FEMA’s Flood Insurance Harms Fish, Groups Say

     PORTLAND, Ore. (CN) – Environmental groups say FEMA’s National Flood Insurance Program threatens at least 15 species of threatened or endangered salmon by encouraging human development in flood plains.




     The Audubon Society says FEMA prioritizes protection against property loss and structural damage, rather than on protecting delicate floodplain and wetland ecosystems, even though it has the discretion to implement environmentally minded policies.
     The Endangered Species Act requires FEMA to consult with the Secretary of Commerce, the National Marine Fisheries Service and the U.S. Fish and Wildlife Service on whether its insurance plan could harm a threatened or endangered creature, the lawsuit states.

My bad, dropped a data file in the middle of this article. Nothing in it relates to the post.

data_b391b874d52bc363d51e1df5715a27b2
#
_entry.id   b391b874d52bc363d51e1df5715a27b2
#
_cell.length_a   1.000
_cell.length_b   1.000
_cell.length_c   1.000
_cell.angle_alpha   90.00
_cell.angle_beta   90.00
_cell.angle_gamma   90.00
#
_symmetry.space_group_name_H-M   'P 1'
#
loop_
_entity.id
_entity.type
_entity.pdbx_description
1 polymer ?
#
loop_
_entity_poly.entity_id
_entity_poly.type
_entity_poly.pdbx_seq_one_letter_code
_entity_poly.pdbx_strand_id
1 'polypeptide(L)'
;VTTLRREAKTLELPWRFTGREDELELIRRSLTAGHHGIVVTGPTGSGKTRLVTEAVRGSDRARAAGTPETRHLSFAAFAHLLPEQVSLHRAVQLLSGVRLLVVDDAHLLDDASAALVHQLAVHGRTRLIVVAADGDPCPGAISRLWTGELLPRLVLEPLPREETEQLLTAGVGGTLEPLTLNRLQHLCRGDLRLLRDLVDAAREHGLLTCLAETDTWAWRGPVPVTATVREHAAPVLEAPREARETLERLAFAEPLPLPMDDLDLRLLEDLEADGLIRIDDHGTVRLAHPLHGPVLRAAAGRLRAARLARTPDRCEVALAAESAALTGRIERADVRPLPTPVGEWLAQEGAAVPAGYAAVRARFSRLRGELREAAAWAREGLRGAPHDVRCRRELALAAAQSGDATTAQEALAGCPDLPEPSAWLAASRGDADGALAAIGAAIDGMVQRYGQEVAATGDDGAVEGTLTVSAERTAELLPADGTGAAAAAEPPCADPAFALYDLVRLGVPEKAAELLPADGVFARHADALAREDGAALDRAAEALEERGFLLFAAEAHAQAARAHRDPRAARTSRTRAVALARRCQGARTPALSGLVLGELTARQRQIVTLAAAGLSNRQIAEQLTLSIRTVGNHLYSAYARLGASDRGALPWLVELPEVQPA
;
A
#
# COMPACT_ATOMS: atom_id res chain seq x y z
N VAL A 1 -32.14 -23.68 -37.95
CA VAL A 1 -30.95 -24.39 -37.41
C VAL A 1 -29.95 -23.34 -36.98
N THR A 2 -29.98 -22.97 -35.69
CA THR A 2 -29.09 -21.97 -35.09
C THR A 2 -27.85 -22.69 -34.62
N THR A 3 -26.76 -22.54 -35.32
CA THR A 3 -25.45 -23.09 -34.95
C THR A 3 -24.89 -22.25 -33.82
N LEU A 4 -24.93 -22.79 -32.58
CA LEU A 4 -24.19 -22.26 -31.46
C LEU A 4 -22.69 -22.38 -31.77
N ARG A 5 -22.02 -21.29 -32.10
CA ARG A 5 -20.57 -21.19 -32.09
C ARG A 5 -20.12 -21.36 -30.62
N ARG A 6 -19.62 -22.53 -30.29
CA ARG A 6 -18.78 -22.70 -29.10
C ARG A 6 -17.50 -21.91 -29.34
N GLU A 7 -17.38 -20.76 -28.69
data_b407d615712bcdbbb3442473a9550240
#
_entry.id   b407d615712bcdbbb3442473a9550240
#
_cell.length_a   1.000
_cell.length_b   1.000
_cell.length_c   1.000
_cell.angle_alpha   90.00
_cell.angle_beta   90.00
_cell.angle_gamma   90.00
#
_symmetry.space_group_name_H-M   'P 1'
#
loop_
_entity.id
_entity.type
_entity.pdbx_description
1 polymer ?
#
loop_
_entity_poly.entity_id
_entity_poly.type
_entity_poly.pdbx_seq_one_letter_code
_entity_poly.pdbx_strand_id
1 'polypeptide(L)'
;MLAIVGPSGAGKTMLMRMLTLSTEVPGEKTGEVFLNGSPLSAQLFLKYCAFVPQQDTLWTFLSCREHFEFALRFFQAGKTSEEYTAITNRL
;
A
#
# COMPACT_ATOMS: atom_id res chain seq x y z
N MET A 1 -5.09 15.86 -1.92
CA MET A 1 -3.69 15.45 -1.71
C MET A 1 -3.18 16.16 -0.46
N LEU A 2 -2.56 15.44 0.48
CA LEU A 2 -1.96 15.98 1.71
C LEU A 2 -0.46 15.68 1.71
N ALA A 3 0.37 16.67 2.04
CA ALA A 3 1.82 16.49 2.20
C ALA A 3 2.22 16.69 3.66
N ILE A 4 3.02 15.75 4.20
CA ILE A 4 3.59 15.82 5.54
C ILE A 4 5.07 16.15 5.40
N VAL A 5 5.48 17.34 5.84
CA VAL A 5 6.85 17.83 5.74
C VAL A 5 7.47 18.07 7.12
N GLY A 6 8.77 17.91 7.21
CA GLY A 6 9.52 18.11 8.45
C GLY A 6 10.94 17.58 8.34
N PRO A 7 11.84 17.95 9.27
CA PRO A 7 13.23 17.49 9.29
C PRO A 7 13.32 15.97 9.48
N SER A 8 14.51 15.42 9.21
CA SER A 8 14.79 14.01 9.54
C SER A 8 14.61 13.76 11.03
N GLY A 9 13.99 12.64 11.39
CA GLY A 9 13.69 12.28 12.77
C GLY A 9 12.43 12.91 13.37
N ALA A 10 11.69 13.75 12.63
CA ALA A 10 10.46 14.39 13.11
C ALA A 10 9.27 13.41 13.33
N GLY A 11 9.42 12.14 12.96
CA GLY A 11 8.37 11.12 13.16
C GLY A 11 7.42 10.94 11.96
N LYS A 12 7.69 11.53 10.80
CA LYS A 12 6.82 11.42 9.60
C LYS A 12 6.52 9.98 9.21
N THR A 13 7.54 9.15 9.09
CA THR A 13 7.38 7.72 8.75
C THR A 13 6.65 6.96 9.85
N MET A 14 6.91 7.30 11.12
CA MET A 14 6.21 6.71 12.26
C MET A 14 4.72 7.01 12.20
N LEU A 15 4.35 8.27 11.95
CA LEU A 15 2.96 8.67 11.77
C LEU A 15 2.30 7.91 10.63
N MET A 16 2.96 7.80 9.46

Audubon, along with fellow plaintiffs Northwest Environmental Defense Center, National Wildlife Federation and the Association of Northwest Steelheaders, wants a court order stopping FEMA from issuing flood insurance for new Oregon developments in habitat critical for the survival of the state’s salmon and steelhead, until the agency studies the effect of its plan.
     Daniel Rohlf filed the lawsuit in Multnomah County Court.

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